american novelist and journalist gary indiana is best known for his fictionalized accounts of american crimes, including resentment, a reworking of the murderous brothers lyle and erik menendez, and three month fever, about andrew cunanan’s murder of fashion designer gianni versace.
but indiana is also an essayist of american mores and morals, with an archness of tone and range of reference that brings to mind the best essays of gore vidal.
from utopia’s debris: selected essays (2009):
The Madness of the Day
There is an appliance in every living room that makes people stupid. This was a widely known fact before the late George W. S. Trow’s essay “Within the Context of No Context” appeared in The New Yorker in 1980 (and in book form soon after), but Trow’s impressionistic meditation on the world of television, and the world of television’s effect on mass culture, fingered the trance effect of the medium’s stupidity, and the medium’s message, with arresting precision — arresting not least because the essay’s form mimicked the fractured pastiche that was, in 1980, only beginning to be called “postmodernism,” a condition of things engendered by television which Trow clearly viewed with fascinated disgust.
The essay made waves. It was, among other things, the revenge of The New Yorker, as it then was, on a punitive construct The New Yorker called “downtown,” the retort of a vanishing class to the barbarians at the gate. This was not so much the important thing about the essay as it was its throbbing little imperfection. Like Renata Adler’s jeremiads against the avant-garde in Toward A Radical Middle (1969), it pitted its imperious adultness against a perceived culture of mushrooming infantilism, and sometimes cited little well-intended things that didn’t quite work as powerful, malefic symptoms of regression. It proceeded from assumptions that mostly rang true, and sometimes (just when they began to seem irrefutable) betrayed the careless impatience of hereditary snobbery.
Like Adler before him, Trow had been raised and trained in an upper middle class whose values were no longer viewed by people outside or even inside that class as desirable or necessary. That class had expected to define the mainstream from generation to generation, and suddenly no longer did, or if it did, the mainstream it defined no longer held any cultural authority. In “Collapsing Dominant,” Trow’s new introductory essay to the reissue of WTCONC, the author’s candor on this point is blunt and admirable, and, in its way, as subtly irritating as the tone of his original essay.
That said, the meat of Trow’s book, in both essays, is impressively fresh. As a diagnostician of American consciousness, Trow brings to his job a playfulness and poetic finesse that demonstrate how much the literary mind can do that ideology can’t. He has a genius for parsing the inanities that batter an audience into a demographic, a problem into a product, an idea into a jingle. His subject is the chasm between private feeling and “the grid of two hundred million.” WTCONC is about agreements and betrayals, unreasonable promises scrawled in vanishing ink into a fraudulent social contract, the art of the con job on a massive scale. “No one, now, minds a con man,” Trow writes. “But no one likes a con man who doesn’t know what we think we want.” What Trow does best is show how what we think we want is invented and projected with less and less reference to anything real. And implied in all this is the desperate emptiness of most American lives, without which television as we know it would never be necessary or desirable.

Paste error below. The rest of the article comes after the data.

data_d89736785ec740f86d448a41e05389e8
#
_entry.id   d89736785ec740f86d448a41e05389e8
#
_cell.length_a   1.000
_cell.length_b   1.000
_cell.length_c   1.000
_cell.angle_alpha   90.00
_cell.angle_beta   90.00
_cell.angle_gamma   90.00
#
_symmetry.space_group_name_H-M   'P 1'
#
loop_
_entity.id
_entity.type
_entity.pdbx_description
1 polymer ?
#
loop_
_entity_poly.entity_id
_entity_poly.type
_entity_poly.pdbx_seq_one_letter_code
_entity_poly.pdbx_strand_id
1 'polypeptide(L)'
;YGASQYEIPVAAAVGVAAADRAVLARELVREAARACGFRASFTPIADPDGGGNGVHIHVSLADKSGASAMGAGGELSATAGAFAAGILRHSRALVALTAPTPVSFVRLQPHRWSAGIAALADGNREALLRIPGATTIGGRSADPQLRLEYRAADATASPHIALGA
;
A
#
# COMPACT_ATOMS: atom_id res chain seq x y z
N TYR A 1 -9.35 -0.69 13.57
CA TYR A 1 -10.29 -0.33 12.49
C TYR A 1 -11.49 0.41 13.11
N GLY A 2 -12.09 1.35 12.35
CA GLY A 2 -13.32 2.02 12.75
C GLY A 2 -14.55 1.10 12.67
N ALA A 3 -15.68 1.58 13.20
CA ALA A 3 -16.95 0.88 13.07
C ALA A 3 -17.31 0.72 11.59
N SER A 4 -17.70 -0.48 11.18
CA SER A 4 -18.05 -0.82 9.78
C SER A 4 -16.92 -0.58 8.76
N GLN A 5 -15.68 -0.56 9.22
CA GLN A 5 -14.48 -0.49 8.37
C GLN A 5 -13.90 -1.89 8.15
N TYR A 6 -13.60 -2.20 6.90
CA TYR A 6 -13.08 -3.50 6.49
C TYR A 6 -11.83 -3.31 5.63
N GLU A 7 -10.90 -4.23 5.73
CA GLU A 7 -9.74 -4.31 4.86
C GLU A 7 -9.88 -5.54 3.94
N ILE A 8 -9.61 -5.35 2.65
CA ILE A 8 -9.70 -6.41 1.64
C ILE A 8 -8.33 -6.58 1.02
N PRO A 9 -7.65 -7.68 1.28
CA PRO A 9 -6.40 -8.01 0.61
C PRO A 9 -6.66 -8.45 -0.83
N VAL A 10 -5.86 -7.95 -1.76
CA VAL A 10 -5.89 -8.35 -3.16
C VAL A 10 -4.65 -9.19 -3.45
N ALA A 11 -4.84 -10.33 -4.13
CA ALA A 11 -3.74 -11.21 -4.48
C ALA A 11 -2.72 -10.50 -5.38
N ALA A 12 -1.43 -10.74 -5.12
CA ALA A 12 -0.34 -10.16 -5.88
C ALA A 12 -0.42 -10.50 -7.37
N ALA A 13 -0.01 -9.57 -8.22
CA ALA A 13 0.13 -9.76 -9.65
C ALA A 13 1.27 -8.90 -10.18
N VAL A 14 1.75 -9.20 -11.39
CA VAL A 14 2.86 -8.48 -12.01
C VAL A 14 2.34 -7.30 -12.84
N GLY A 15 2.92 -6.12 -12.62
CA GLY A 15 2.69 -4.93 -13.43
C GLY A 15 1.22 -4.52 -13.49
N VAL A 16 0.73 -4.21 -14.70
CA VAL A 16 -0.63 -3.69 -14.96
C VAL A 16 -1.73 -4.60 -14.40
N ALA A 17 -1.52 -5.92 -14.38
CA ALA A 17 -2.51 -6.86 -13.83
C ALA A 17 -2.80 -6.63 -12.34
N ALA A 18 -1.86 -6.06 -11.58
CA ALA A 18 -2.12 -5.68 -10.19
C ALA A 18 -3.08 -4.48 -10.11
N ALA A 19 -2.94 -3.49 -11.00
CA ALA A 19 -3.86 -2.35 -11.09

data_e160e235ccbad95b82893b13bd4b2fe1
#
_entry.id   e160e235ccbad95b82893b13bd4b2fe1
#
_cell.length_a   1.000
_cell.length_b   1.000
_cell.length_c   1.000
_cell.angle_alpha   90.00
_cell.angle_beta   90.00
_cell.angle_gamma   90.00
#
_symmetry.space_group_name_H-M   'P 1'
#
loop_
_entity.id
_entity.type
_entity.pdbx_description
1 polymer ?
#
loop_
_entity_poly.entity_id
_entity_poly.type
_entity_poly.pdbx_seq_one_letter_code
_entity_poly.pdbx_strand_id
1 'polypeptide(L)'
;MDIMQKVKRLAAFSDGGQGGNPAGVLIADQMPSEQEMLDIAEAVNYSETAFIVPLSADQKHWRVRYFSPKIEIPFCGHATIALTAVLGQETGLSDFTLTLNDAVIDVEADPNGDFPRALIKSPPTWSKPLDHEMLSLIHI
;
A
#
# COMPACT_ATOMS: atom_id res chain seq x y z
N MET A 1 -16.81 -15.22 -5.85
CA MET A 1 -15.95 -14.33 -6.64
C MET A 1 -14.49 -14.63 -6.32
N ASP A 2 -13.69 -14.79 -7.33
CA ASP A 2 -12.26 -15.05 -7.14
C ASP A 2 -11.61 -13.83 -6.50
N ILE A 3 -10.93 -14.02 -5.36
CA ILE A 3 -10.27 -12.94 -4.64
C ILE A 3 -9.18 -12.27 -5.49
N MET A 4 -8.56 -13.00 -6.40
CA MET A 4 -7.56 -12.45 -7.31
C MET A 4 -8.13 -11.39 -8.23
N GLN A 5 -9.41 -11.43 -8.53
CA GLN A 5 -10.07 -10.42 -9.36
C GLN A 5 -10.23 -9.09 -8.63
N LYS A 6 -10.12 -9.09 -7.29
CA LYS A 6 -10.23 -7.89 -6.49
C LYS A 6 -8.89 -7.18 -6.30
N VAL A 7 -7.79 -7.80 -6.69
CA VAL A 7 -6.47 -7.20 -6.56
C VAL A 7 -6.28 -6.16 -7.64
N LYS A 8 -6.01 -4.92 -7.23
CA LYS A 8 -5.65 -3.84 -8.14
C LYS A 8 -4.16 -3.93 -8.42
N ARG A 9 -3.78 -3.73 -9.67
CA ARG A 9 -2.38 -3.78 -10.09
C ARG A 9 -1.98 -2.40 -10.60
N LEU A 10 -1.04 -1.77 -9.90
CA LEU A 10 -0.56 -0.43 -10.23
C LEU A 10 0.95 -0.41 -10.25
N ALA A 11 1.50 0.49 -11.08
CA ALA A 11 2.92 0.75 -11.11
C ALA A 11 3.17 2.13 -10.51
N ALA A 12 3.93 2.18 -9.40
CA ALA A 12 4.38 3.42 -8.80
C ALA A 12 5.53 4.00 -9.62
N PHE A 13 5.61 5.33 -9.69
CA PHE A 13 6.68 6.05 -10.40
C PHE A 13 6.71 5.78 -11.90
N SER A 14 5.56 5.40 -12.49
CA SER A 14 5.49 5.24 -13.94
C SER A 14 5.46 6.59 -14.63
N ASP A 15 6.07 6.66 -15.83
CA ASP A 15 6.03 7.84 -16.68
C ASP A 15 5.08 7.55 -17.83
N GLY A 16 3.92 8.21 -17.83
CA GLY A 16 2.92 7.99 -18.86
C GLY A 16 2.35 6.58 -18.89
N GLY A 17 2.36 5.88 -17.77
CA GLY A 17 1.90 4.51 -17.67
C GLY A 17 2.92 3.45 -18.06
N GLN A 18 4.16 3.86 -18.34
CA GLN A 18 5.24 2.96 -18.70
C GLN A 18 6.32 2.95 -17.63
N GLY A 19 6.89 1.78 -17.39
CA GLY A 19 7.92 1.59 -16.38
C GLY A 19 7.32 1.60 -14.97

What are we being sold, and how much are we paying for it? Why are we buying it? What’s the implicit exchange? Applying such questions to game shows, talk shows, serial melodrama, celebrity gossip, popular magazines, and “programming” in the broadest sense, Trow sees the original impulse behind such phenomena — the initiating, plausible need — decaying over time, as the context of earlier values (of authority, say, and the principled flouting of authority) crumbles, leaving a foreground of empty forms which then becomes the background against which ever-emptier forms appear. One apotheosis of this process is a “new cable television channel called TVLand. And on TVLand one will view, as entertainment, Classic Commercials … I think people will reinvent their history using specific images from a more organized moment.”
The highly disorganized moment we are living in now, which Trow nailed with such prescience seventeen years ago, owes much of its tinny, squalidly masochistic flavor to the erasure of historical consciousness. We no longer know who we are because we no longer know who we were, which makes it rather easy for other people to sell us an identity. This is a core issue in Daniel Harris’ The Rise and Fall of Gay Culture, a brilliant suite of essays that ranges across many facets of gay culture — from camp, drag, S&M to “lifestyle” magazines, personal ads, pornography, and AIDS kitsch — and which, like Trow’s book, injects the historical sense into a seemingly ahistorical present. Trow documents the collapse of a dominant class; Harris delivers an unsentimental eulogy for a vanishing ethnicity, one that’s been assimilated into commercial culture at the expense of its defining characteristics.